If you are caring for a family member or loved one who is seriously ill or disabled, remember this. You might even write it down and hang it by your loved one’s bed: Caregivers who take care of themselves can take better care of others.
Cleveland Clinic is a non-profit academic medical center. Advertising on our site helps support our mission. We do not endorse non-Cleveland Clinic products or services. Policy
It’s easy to understand, but like many things in life worth learning, it’s hard to do. In the role of caregiver, your time and energy may feel like they’re running short, even if your loved one isn’t living with you. Add responsibilities like work and kids, and stress can build.
You may feel like you just can’t do it all, and do it well.
And you’re right. Nothing will cure you of your perfection fallacy better than dealing with a family member who’s sick, disabled or has cognitive impairments.
Here are 4 tips I offer patient caregivers to keep them going:
1. Talk to a doctor (about yourself)
If you are feeling overwhelmed, your doctor, or the doctor of the person you’re caring for, may be able to point you to appropriate support. Support groups exist for caregivers involved with many chronic diseases, including multiple sclerosis (MS) and a doctor who specializes in MS would probably be familiar with appropriate support groups or a local MS Foundation chapter.
2. Find time to walk or exercise
Whether it’s a brisk 20-minute walk in the morning, a trip to the gym, a swim or working out to an exercise DVD at home, exercising helps give you energy to take on all the responsibilities of a caregiver. It helps your mood and is an essential part of keeping your stamina while maintaining good health.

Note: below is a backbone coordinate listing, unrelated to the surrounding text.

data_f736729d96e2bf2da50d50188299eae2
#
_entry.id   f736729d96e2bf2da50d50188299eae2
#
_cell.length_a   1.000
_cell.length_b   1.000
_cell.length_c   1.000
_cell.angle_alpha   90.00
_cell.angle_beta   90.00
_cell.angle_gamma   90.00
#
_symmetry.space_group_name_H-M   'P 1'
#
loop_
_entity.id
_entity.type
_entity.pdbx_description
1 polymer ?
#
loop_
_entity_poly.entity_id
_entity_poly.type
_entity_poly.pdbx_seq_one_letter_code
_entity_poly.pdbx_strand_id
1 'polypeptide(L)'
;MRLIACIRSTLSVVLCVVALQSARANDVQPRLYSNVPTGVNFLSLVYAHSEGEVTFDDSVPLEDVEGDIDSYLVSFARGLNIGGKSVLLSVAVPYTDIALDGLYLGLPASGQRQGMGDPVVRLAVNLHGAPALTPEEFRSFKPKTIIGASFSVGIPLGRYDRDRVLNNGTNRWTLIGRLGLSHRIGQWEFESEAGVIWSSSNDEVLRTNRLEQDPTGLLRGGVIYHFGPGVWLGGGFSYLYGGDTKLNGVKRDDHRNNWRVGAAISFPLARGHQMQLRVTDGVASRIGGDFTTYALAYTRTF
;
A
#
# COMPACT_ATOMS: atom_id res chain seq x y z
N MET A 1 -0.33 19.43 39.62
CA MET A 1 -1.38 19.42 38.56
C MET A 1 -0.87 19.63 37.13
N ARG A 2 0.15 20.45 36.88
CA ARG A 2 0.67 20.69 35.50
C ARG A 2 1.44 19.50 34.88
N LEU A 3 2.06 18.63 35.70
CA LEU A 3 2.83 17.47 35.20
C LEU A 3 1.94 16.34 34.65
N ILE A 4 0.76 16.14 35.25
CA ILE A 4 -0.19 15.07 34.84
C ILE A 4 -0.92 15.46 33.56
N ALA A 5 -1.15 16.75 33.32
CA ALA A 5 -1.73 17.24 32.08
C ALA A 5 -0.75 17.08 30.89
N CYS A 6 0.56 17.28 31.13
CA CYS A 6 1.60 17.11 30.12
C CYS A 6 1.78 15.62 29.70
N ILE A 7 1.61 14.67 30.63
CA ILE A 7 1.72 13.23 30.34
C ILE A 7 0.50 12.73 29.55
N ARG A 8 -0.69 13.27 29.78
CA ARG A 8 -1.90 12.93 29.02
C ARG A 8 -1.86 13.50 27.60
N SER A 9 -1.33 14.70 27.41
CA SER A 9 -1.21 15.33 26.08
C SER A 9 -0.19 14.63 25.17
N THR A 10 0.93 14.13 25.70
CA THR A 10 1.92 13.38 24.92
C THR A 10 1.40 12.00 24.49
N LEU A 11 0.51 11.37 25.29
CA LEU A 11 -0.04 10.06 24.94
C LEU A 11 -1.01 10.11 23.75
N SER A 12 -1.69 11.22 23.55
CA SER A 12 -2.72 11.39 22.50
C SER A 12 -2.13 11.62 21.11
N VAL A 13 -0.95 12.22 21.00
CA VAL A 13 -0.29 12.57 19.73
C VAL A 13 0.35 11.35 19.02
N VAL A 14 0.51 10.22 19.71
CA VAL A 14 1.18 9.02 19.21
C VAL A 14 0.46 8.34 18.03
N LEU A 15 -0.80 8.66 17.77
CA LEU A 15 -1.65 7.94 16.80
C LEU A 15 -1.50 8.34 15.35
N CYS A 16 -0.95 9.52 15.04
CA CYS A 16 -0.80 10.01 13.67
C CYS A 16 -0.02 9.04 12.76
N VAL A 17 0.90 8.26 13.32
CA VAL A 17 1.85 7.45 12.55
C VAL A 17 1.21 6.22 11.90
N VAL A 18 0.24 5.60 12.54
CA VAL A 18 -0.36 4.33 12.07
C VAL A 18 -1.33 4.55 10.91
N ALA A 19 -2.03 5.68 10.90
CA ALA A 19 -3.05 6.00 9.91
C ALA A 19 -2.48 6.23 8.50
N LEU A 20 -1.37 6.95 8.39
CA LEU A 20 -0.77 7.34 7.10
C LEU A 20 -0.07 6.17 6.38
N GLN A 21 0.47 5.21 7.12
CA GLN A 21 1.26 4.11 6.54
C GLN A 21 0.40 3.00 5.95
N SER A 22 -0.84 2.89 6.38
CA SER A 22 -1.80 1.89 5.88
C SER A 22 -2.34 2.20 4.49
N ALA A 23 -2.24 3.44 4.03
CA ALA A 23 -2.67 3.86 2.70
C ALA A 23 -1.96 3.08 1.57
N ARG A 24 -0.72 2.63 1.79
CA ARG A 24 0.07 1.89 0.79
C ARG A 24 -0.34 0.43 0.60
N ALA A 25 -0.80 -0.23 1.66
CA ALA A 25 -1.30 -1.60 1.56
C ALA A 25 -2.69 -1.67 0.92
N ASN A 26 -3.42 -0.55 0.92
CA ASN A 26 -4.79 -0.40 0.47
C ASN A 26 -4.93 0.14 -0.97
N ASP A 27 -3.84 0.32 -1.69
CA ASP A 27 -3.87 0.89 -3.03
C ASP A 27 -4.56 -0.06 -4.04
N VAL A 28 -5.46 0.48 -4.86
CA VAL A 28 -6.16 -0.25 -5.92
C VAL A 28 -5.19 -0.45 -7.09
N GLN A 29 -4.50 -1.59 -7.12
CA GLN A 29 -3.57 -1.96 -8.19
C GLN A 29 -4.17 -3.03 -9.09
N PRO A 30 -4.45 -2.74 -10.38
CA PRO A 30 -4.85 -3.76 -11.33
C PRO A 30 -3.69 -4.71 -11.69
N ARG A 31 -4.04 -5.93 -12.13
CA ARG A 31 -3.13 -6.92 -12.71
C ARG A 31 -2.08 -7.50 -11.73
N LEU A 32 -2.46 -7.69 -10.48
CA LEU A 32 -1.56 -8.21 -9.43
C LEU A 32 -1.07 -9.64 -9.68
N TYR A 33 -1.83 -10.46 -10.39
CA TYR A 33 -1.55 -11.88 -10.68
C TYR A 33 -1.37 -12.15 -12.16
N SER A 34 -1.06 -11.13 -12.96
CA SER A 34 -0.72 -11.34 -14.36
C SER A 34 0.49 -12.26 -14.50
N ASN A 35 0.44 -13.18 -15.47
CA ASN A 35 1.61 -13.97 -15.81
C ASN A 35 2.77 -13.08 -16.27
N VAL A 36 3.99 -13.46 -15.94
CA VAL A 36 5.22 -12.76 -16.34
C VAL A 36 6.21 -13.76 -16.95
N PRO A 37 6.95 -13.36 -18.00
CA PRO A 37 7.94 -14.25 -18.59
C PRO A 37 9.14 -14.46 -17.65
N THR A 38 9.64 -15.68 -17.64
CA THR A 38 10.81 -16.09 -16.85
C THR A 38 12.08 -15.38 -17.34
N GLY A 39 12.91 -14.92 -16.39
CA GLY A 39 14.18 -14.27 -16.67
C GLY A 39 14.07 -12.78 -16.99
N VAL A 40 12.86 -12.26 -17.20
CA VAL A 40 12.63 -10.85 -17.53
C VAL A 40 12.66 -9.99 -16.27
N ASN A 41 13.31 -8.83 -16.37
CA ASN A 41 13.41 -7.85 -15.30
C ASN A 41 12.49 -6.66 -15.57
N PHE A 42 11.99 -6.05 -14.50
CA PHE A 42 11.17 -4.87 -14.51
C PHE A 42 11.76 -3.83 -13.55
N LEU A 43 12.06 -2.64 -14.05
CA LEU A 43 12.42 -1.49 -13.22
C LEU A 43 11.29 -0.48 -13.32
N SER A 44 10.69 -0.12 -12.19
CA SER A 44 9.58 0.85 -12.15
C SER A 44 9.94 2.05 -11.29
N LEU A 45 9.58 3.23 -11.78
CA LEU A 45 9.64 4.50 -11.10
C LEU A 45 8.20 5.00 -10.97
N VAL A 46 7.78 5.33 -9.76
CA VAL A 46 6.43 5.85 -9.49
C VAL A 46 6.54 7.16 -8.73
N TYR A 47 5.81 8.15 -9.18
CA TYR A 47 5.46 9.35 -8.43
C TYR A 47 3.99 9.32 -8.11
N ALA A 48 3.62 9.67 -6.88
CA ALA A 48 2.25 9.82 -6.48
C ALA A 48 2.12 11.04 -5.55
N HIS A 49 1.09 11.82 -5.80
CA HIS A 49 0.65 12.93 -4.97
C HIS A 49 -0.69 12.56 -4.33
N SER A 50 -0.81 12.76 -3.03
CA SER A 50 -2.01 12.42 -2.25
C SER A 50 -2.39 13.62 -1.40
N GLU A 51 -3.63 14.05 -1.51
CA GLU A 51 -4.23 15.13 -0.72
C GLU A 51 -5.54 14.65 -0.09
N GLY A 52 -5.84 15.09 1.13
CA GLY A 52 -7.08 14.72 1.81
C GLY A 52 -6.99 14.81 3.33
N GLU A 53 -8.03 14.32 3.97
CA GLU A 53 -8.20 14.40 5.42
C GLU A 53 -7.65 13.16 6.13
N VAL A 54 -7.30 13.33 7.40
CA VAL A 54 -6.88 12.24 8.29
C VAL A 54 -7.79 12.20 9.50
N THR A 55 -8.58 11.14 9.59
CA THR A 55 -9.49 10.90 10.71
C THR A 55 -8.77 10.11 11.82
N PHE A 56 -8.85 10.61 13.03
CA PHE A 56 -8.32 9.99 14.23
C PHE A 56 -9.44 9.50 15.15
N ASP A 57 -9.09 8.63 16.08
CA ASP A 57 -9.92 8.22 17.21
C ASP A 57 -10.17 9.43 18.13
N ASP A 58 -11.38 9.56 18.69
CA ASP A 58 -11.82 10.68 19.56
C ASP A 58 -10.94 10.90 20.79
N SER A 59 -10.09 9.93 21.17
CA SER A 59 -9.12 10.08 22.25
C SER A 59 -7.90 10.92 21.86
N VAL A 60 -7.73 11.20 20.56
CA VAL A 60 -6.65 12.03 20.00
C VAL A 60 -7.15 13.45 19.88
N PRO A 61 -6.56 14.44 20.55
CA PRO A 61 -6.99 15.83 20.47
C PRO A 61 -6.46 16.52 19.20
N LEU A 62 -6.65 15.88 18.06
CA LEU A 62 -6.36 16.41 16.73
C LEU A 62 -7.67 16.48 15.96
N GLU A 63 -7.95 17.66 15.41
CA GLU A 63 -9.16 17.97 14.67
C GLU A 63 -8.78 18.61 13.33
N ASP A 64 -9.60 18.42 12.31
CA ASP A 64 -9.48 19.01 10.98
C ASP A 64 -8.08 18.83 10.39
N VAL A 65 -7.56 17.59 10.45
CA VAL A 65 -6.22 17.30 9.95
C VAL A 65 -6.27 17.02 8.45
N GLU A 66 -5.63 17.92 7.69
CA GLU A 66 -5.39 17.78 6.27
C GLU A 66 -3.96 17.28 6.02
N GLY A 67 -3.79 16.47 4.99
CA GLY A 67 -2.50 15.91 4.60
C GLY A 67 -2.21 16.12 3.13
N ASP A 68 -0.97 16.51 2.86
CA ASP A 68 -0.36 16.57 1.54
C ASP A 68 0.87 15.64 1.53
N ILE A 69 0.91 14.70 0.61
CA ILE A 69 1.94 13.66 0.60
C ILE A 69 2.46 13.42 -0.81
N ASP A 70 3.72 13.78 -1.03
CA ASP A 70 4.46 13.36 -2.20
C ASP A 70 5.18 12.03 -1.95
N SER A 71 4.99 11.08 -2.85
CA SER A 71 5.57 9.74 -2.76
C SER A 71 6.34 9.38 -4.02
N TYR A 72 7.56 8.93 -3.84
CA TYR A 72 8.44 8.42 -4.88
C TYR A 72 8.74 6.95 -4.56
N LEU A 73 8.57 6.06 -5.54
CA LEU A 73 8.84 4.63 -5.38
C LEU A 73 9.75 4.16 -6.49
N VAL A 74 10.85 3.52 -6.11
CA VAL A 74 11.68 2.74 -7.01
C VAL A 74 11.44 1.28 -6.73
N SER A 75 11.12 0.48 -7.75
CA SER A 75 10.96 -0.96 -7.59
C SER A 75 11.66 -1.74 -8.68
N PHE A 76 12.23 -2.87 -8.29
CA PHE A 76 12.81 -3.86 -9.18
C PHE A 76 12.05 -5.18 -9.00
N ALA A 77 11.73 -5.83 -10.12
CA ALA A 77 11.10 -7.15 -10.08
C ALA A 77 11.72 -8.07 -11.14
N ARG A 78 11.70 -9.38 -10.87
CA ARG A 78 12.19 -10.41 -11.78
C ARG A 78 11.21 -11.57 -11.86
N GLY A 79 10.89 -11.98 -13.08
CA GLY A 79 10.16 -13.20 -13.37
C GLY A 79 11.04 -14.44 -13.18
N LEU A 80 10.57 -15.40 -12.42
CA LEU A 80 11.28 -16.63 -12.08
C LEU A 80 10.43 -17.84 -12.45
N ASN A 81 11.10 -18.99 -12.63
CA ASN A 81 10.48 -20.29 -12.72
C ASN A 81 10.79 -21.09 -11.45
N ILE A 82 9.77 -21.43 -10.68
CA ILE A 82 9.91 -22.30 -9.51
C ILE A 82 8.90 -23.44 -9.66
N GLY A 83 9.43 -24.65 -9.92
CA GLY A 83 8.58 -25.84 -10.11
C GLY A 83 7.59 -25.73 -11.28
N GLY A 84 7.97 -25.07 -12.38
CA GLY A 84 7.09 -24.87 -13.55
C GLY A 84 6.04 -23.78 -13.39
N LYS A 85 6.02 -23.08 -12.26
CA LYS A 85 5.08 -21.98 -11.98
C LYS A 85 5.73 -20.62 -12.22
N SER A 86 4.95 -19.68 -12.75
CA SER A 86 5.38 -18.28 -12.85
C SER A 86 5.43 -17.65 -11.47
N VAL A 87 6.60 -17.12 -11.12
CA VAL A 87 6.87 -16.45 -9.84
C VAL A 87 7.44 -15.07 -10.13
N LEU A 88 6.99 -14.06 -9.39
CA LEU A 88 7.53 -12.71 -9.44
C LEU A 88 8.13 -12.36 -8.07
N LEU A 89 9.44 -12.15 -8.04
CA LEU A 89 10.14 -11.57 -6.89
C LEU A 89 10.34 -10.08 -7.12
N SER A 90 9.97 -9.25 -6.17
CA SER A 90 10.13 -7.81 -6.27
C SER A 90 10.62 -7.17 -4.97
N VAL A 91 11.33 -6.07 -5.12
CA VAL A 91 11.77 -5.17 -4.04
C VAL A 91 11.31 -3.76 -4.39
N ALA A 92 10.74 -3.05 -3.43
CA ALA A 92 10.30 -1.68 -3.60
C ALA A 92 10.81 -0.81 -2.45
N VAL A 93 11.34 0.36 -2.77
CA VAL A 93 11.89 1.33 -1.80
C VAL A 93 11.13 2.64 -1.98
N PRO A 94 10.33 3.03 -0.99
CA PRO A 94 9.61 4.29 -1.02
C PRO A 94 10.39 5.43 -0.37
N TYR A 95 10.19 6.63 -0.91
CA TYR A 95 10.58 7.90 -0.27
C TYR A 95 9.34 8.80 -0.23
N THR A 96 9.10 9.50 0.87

3. Brace yourself for bureaucracy
People often don’t realize at first that financial assistance for things like a home health aide or community resources like respite day care can be incredibly frustrating to access. But these programs are there for a reason, and the resources will ultimately go to you, your family and your sick or disabled loved one. Everyone just needs to be patient and do their best to communicate.
4. Don’t be too hard on yourself
If you barely have a free minute, your house might not be as clean as you’d like it to be or dinner might be grilled cheese and tomato soup. Try to let it go. And remember, you can’t control everything. Sometimes, undesirable things happen and they’re not your fault.
As a caregiver, you are giving yourself in an important way. Just be sure to take care of yourself in the process.